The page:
bq. Can some acts of violence be explained by a society’s cultural norms? Scholars have found it hard to empirically disentangle the effects of cultural norms, legal institutions, and poverty in driving violence. We address this problem by exploiting a natural experiment offered by the presence of thousands of international soccer (football) players in the European professional leagues. We find a strong relationship between the history of civil conflict in a player’s home country and his propensity to behave violently on the soccer field, as measured by yellow and red cards. This link is robust to region fixed effects, country characteristics (e.g., rule of law, per capita income), player characteristics (e.g., age, field position, quality), outliers, and team fixed effects. Reinforcing our claim that we isolate cultures of violence rather than simple rule-breaking or something else entirely, there is no meaningful correlation between a player’s home country civil war history and performance measures not closely related to violent conduct.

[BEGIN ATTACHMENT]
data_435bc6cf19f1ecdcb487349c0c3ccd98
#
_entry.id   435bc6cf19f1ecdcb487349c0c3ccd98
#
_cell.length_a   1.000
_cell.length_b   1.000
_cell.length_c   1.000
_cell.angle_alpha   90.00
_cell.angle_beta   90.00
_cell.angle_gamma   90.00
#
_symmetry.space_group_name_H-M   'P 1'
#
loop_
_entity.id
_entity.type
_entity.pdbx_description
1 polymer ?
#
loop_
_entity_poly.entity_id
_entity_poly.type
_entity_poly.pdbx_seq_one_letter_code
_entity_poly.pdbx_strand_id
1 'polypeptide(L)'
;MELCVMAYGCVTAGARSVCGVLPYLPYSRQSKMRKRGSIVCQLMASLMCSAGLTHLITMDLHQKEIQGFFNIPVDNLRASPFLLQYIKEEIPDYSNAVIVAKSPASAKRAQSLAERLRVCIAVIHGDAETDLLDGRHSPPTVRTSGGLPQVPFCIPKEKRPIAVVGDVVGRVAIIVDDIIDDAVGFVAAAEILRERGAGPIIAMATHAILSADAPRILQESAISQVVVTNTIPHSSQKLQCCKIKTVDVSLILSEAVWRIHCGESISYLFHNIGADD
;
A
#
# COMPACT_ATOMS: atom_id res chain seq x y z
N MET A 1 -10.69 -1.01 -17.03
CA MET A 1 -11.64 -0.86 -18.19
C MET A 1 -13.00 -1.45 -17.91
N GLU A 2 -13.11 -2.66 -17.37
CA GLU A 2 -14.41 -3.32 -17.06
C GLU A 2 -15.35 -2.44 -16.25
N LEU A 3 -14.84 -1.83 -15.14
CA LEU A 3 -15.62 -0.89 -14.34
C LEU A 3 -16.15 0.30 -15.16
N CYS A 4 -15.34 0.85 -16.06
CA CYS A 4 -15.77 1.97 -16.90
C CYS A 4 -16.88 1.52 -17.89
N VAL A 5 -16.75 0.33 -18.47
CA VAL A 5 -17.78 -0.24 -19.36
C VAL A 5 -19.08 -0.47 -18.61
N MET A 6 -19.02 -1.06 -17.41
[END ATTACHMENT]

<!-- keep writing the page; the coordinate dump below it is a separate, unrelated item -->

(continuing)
That’s the abstract of a fascinating new study by Edward Miguel, Sebastian M. Saiegh, and Shanker Satyanath. You can check out the full study here.
(By the way, the player being red-carded in the clip above is Teddy Lucic, born and raised in Sweden and shown playing for the Swedish national team. Sweden isn’t a nation known for its culture of violence. But maybe it matters (or maybe it doesn’t) that Lucic’s father was Croatian.)
[Hat tip to James Fowler]